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Maplewood Cemetery Tour

Today Tom Miller of Preservation Durham, gave DEEP Collaborative community members an in-depth tour of Maplewood Cemetery emphasizing social justice issues. Tom Miller provided an extensive history of the cemetery, its historic segregation, and its growth and inclusion of historically Black cemeteries and the Hebrew cemetery. We also saw the impact of cemetery drainage on the Pauli Murray Homesite.

Dr. Nicki Cagle, with the help of community members and past research, put together a case study on the site. The introduction to that case study is included below:

History of the Land. A formerly enslaved couple plays a big role in the establishment of Maplewood Cemetery. In May 1865, Emma Turner Dempsey (1827-1912), Dempsey Henderson (1825-1912), and their two children were the first documented family enslaved by the Camerons of Durham and Hillsborough to leave their enslavers. According to Historic Stagville historian Vera Cecelski, Emma Turner Henderson left after telling a Cameron that “her skin was nearly as white as hers – that her hair was nearly as straight–[and] that she was quite as free”.[i] Like many formerly enslaved African Americans in the region, the Hendersons settled in what is now Durham, and by 1873 the Henderson family owned 93 acres of land purchased for $600.[ii] To earn a living, Emma worked as a sack stringer and Dempsey worked as a cook and then a gardener.[iii]

Maplewood Cemetery began as a 5-acre tract and was incrementally enlarged to 25 acres. Some of the land that makes up Maplewood Cemetery today was originally deeply gullied and thus less valuable.[iv] To make this gullied and cut up land functional as a cemetery, it needed to be graded and filled.[v] Eventually, Dempsey Henderson sold 5 acres of his land directly to the City of Durham for $125[vi], comprising part of what is today Maplewood Cemetery.[vii] More of what was Henderson land is now part of Maplewood Cemetery, since Dempsey Henderson sold off his property little by little, some of it going through other owners before ending up in the City of Durham’s possession.[viii] For example, the City of Durham also purchased land for the cemetery for $150 from William H. Willard (1819-1898)[ix], a businessman from Massachusetts who came to Durham in 1866 to produce the Morris Family’s Spanish Flavored Eureka Smoking Tobacco and later owned Willard Manufacturing, an early textile mill along the Little River.[x]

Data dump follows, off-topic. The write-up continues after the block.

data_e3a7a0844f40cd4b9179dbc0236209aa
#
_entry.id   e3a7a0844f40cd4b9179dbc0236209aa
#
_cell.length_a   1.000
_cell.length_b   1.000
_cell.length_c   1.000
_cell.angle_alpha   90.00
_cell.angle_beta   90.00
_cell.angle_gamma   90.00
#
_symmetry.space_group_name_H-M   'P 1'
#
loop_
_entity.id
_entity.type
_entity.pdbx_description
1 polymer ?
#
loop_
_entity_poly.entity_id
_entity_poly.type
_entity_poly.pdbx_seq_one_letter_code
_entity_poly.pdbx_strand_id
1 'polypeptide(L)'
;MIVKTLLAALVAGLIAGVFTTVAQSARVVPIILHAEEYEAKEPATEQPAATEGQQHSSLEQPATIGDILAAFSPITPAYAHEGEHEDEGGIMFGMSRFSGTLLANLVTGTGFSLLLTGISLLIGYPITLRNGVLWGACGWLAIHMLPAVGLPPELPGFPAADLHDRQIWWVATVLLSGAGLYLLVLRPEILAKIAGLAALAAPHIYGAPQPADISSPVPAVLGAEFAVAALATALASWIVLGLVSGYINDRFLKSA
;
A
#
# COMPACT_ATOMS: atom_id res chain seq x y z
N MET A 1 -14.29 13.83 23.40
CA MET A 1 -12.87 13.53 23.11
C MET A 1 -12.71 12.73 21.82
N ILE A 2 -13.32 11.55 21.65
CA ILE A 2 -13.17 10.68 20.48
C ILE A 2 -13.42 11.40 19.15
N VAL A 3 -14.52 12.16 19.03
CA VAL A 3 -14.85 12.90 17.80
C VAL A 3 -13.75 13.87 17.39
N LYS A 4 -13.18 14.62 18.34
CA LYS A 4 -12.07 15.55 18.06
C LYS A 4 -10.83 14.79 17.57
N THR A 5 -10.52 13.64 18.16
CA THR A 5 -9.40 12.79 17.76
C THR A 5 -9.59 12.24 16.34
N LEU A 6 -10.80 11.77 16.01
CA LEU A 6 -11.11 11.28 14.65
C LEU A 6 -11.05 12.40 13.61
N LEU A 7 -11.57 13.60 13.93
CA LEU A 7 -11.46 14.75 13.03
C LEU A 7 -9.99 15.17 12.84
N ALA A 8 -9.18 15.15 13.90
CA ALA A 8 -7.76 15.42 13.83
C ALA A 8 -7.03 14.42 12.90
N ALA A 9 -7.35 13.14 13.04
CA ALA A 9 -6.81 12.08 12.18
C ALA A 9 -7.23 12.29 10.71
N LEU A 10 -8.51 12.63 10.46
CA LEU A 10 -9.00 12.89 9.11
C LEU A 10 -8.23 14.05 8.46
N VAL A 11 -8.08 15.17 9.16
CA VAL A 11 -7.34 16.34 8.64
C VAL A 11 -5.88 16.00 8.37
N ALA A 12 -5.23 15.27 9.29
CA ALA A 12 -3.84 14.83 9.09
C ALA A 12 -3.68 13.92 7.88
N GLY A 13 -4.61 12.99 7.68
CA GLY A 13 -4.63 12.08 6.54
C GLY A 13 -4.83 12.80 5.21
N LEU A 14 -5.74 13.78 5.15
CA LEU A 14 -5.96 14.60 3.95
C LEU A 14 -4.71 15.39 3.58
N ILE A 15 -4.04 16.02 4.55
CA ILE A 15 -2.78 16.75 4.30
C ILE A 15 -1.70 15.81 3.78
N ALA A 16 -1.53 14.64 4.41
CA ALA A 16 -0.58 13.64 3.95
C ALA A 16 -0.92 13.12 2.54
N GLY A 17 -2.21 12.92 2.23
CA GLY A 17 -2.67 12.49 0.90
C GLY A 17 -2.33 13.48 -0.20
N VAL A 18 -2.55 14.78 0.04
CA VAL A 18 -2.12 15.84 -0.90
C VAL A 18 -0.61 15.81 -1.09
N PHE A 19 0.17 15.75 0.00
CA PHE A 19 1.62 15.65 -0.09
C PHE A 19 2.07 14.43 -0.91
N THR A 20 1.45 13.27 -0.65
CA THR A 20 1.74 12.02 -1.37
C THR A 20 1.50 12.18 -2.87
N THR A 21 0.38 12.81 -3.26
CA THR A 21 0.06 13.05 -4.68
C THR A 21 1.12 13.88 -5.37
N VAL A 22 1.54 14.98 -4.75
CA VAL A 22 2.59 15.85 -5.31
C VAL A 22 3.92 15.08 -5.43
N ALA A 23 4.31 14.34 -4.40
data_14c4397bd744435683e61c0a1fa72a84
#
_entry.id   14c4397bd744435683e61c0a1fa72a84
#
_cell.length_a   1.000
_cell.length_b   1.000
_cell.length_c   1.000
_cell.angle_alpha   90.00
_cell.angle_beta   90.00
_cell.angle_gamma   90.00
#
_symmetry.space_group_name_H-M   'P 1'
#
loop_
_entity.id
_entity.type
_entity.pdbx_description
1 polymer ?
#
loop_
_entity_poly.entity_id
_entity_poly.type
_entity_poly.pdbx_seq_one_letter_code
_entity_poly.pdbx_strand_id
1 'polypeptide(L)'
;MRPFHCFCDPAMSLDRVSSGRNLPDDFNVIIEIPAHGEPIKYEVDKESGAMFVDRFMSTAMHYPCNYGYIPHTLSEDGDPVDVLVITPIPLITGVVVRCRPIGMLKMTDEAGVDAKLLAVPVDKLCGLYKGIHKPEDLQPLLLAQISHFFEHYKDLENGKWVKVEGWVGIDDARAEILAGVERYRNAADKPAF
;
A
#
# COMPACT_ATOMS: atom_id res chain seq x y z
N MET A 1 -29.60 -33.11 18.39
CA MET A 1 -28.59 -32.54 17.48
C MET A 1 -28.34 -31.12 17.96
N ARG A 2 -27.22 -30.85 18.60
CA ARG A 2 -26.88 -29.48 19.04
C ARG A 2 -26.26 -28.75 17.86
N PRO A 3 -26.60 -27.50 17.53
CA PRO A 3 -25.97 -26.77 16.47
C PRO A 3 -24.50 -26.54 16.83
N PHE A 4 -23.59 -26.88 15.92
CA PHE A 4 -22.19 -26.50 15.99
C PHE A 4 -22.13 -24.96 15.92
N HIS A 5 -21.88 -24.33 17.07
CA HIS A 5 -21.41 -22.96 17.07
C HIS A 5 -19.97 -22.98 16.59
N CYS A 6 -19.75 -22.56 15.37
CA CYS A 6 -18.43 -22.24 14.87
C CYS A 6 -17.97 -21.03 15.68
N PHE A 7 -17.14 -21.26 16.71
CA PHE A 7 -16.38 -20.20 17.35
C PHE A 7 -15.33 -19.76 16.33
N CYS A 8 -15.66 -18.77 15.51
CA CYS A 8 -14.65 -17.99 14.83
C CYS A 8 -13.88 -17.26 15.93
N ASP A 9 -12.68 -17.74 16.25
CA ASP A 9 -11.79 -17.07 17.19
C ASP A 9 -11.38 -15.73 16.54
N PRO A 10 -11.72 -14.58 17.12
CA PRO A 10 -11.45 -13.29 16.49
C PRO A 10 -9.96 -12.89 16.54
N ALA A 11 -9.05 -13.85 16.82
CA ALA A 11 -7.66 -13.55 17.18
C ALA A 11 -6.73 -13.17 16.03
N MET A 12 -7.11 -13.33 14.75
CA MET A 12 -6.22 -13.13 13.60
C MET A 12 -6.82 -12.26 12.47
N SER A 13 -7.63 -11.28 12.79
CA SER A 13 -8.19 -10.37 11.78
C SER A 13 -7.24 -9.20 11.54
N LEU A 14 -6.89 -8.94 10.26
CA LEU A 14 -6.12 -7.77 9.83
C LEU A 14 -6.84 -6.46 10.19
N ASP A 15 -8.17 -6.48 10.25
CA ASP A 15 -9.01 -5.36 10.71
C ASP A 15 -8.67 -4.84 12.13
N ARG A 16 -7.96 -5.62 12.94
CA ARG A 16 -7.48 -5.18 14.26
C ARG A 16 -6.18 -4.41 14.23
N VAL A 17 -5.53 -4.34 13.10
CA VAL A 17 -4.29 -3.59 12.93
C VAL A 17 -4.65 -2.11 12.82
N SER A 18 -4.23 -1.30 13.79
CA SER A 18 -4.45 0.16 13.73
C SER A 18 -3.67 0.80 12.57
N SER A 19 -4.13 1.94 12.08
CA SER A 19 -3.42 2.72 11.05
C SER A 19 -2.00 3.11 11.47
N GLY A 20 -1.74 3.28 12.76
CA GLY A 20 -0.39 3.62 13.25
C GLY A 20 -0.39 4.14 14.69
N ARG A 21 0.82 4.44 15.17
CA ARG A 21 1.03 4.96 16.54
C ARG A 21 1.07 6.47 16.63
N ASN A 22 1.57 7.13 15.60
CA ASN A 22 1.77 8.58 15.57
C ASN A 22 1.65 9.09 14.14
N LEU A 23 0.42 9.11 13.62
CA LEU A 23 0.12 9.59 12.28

Maplewood Cemetery is currently in the heart of Durham, but that wasn’t always the case. Today the cemetery borders Duke University within what the Durham City-County has more recently labeled a community of concern.[xi] However, when the cemetery was established by the City of Durham in 1872, it was placed at the outer edge of a growing city beyond city limits.[xii] Historically, white neighborhoods – especially wealthy ones – occupied the high ground (e.g., Morehead Hill) [xiii]. Black neighborhoods were typically established in low-lying areas, including some of the land that the Henderson’s owned, which was in a region that Pauli Murray called “Copperhead Bottom”. [xiv] Over time, white neighborhoods from the east and north and Maplewood Cemetery from the west began to converge on the low-lying neighborhood where Black residents – including Pauli Murray – lived.[xv] Today, the cemetery comprises 120 acres and is the burial spot for some of Durham’s prominent, mainly white citizens including people in the Washington Duke family.[xvi] In 1997, the City of Durham also annexed the Fitzgerald-Pauli Murray Family Cemetery, which includes the graves of some of Durham’s prominent and progressive African American citizens.[xvii]

[i] “(7) Historic Stagville – Posts | Facebook,” accessed July 28, 2021, https://www.facebook.com/Stagville/posts/10165023425670162.

[ii] Jean Bradley Anderson, Durham County: A History of Durham County, North Carolina (Duke University Press, 2011).

[iii] Anderson.

[iv] T. Miller, pers. comm. 4 Aug 2021

[v] T. Miller, pers. comm. 4 Aug 2021

[vi] Anderson, Durham County.

[vii] Vera Cecelski, pers. comm. 28 Jul 2021

[viii] Anderson, Durham County.

[ix] Anderson.

[x] “History Beneath Our Feet,” accessed July 28, 2021, http://museumofdurhamhistory.org/beneathourfeet/people/WillardHWilliam.

[xi] Durham City-County Planning Department, “Urban Open Space Plan,” March 2017, https://durhamnc.gov/DocumentCenter/View/13869/UOSP_013017.

[xii] T. Miller, pers. comm. 4 Aug 2021

[xiii] T. Miller, pers. comm. 4 Aug 2021

[xiv] T. Miller, pers. comm. 4 Aug 2021

[xv] T. Miller, pers. comm. 6 Aug 2021

[xvi] “Cemeteries Management | Durham, NC,” accessed July 28, 2021, https://durhamnc.gov/737/Cemeteries-Management.

[xvii] “048 FITZGERALD, PAULI MURRAY Durham County North Carolina Cemeteries,” accessed July 28, 2021, https://cemeterycensus.com/nc/durh/cem048.htm.

 

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